I recently finished reading the excellent book The Willpower Instinct, and the author brings up the concept that we perceive our future self as a stranger. This makes it tough to stick to self-improvement plans, because typically the work needs to be done now, but the beneficiary of that effort is this mysterious future self that our brains somehow do not identify with. I’ve been toying with some ideas for mental games to work around this.
The first one I titled “Servant of Your Future Self”, where the trick was to imagine yourself actually doing tasks that “future you” put you up to. Or to imagine how you would need to reverse engineer a desired goal, and then do those things. But the whole idea of being a servant just seems like it would all make the effort feel like drudgery.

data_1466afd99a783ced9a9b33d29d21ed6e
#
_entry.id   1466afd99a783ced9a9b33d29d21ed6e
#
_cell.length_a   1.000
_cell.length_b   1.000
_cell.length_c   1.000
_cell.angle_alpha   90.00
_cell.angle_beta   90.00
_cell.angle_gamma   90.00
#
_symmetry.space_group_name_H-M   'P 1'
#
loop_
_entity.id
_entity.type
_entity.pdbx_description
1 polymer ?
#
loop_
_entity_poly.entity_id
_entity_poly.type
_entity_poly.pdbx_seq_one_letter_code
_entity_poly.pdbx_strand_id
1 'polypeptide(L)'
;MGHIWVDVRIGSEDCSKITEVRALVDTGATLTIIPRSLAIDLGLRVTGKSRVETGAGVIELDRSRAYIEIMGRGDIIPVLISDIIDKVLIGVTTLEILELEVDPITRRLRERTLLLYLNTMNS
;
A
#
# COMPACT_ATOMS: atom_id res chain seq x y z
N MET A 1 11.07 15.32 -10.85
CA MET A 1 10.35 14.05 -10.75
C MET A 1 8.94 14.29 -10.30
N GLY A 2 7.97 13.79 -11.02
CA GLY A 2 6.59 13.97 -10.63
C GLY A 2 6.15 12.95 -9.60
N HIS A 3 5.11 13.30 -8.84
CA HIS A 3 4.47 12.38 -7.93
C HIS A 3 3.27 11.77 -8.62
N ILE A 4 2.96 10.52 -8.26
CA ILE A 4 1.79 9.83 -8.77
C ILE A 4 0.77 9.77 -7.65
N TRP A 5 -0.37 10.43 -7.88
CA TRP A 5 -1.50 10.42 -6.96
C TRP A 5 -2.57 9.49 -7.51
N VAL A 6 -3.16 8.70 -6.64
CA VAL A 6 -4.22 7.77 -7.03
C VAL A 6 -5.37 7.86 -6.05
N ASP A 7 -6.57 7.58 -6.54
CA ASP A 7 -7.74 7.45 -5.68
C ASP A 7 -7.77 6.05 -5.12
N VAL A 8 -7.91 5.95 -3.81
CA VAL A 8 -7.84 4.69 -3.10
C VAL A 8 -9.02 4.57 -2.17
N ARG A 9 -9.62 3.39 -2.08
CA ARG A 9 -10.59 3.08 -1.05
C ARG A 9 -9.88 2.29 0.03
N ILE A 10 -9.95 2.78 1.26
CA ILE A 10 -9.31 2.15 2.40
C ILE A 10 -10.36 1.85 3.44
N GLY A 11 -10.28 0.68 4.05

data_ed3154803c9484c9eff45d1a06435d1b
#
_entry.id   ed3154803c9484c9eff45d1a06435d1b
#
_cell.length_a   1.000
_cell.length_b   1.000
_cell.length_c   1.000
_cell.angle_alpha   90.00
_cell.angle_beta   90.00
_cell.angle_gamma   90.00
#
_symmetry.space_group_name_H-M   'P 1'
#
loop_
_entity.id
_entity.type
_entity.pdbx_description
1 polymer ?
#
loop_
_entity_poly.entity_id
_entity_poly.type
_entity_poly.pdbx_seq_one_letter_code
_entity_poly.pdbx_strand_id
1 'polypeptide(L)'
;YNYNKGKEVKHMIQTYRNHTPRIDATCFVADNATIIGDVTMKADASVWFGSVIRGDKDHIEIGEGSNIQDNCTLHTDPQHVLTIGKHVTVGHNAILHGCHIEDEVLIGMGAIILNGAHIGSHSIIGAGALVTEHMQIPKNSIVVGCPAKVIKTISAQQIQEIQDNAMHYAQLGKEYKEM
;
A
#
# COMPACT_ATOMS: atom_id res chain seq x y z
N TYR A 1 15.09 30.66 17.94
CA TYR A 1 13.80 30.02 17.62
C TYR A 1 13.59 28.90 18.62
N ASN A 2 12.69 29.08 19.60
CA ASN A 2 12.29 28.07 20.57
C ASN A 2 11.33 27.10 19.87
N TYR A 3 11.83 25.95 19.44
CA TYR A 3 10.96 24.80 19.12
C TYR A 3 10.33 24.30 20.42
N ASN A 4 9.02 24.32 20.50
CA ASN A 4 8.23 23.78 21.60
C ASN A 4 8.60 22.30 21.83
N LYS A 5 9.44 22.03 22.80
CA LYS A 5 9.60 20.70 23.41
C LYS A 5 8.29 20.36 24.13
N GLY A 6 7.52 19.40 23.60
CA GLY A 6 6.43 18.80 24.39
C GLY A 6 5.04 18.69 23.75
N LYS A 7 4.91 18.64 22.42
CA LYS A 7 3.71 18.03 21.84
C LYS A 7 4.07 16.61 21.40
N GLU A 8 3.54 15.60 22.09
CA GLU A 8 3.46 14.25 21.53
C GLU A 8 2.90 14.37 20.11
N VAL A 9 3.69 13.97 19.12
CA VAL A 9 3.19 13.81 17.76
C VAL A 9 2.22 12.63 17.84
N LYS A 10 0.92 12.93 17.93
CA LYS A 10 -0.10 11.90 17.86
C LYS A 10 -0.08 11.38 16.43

Then it hit me: Bill and Ted already figured it out. I wish I could find the clip from the movie, but since I can’t I’ll have to describe it: Bill and Ted are in the police station, and they need Bill’s dad’s keys. The come up with the ingenious idea to remember to — in the future — go back in time before this present moment and leave the keys for themselves behind the potted plant right next to them. Bingo, they look behind the potted plant and there are the keys.
So the mental game to play is this: present-time you is in the process of doing the “leave the keys for yourself later” task that Bill and Ted did. Present-time you is actually a time-travelling version of yourself from your own future, back here to set your life straight so that intended outcome in the future can actually happen.